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Match Analysis

Cool-headed Shoaib Malik shows how he fits into this Pakistan side

Veteran took on Scotland's spinners and ended a 12-year run without a fifty at a world tournament

Matt Roller
Matt Roller
As Mohammad Hafeez trudged off in Sharjah after a cameo of 31 off 19 balls, Pakistan waited intently. With five overs to go and a solid platform built, surely this was the time to send in Asif Ali, the star of their wins against New Zealand and Afghanistan, for a late blitz ahead of the knockout stages?
To the crowd's disappointment, in walked Shoaib Malik: short sleeves, sweatband, durag and all. Malik was not meant to be in this side: only two months ago, he was in the midst of one of the worst runs of form a specialist batter has ever endured at a T20 league, averaging 7.44 in 10 innings for Guyana Amazon Warriors, and he missed out on selection in the initial squad.
When he was confirmed as a replacement for the injured Sohaib Maqsood last month, the usual clichés about experience and a big-game mentality were trotted out but they could hardly have been further from the truth. In fact, Malik had not scored a half-century in an ICC event since the 2009 Champions Trophy; in leapfrogging the reserves, Malik seemed to have been picked on reputation rather than reason.
But in this tournament, Pakistan can do no wrong. Their win against Scotland ensured their progress to Thursday's semi-final against Australia as group winners and maintained their status as the only unbeaten team in the competition. Every decision they have made appears to be paying off, and any lingering doubts about their credentials cast aside.
So it was no surprise that when Malik sauntered off 25 minutes later, he did so having ended that 12-year run without a fifty at a world tournament and with the crowd chanting his name, rather than Asif's. Naturally, a low-pressure slog against Scotland's spinners offered limited practice for closing out a game against Mitchell Starc and Josh Hazlewood next week, but it added to the sense that everything is clicking for Pakistan.
By this point in his career, Malik's preference for spin bowling should be clear. In T20 cricket this year, he has been dismissed every 18.2 balls against seamers compared to 39.6 against spin; his role in Pakistan's middle order is to target the final overs of spin before Asif takes over at the death against the seamers. "It's a no-brainer: you just don't bowl a spinner in front of Shoaib Malik," Shan Masood said on ESPNcricinfo's T20 Time Out.
It was a surprise decision, then, for Kyle Coetzer to leave Brad Wheal's final two overs unbowled, meaning Malik faced only four balls of pace across five overs. He got going by clobbering Mark Watt - Scotland's best bowler of the competition - over long-off, using his long levers and letting his bottom hand take over to clear George Munsey on the rope.
After blasting Saafyan Sharif over midwicket and then long-on as he missed his yorkers, twice straying into the slot, Malik ruined Chris Greaves' figures in the final over, hitting the final four balls of the innings for three sixes and a four to take Pakistan to 189, an unassailable total even on a pitch offering Sharjah's new trademark: low bounce from a good length.
Greaves was a bold choice for the final over, despite his figures of 2 for 17 after his first three: he had enjoyed several lucky escapes when drag-downs were pulled to boundary-riders on the bounce, and Malik was always one step ahead, setting himself deep in his crease when he dropped short and skipping down the track when he pitched full. "We decided it was tougher to take down the spinners on that surface and tried to keep pace off the ball," Coetzer explained. "Greavo had bowled excellently… he got two balls into the over but Shoaib used his skill and his ability to range-hit is pretty spectacular, to be fair."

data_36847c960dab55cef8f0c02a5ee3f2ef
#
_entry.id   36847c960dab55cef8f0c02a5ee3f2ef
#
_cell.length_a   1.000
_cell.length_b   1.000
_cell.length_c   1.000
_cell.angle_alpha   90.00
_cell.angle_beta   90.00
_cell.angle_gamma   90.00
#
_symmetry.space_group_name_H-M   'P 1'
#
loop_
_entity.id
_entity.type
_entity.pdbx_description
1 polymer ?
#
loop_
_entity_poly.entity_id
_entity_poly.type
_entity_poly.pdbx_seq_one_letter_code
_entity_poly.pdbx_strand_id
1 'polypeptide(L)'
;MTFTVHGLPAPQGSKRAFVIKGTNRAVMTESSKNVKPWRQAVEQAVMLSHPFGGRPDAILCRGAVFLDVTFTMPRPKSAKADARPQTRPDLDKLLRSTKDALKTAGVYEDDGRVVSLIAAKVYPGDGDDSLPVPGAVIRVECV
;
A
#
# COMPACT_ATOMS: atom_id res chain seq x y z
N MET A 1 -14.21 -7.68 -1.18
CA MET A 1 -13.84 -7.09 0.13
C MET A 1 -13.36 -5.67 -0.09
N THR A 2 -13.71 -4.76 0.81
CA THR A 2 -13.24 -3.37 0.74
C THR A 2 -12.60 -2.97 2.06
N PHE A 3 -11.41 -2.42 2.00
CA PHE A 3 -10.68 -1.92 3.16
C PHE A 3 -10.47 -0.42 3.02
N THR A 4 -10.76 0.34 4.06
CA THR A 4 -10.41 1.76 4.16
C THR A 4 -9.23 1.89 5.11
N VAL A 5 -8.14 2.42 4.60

Malik raised his bat nonchalantly to the crowd on his way off, as though this was nothing new for him; in fact, he had equalled KL Rahul for the fastest fifty of this tournament, and went clear of Umar Akmal for the fastest fifty by a Pakistan batter in men's T20Is. Of course, it came against an associate nation who had been on the road for six weeks and were already out, but his death-hitting can only bode well.
While Malik's dreadful CPL form suggested he was a poor pick, his record in the UAE this year - averaging 36.14 with a strike rate of 162.17 in the second half of the PSL, and hitting 225 runs off 151 balls across six National T20 Cup innings - reflected his skill on slow, low pitches. "When Pakistan initially chose their side, it was more based on boundary-hitting, six-hitting," Masood said. "Having watched the IPL in the UAE and the National T20, they figured out that they might need some cool heads out there in the middle."
Almost everything has gone as hoped for Pakistan in the group stages, with Fakhar Zaman and Hasan Ali the only two players who could reasonably be accused of underperforming. In all likelihood, both with keep their places for the semi-final: Fakhar breaks up a run of right-handers in the middle order and will be tasked with taking on Adam Zampa and - if he plays - Ashton Agar, while the only feasible replacement for Hasan is the 20-year-old Mohammad Wasim.
Pakistan have defied their reputation as a volatile, inconsistent side in this tournament, extending their winning streak in their home away from home to 16 games. They are fighting history in their bid to win this competition - no side has ever gone unbeaten throughout a men's T20 World Cup - but their ruthless group stage performance suggests that it is a statistical quirk they could overcome.

Matt Roller is an assistant editor at ESPNcricinfo. @mroller98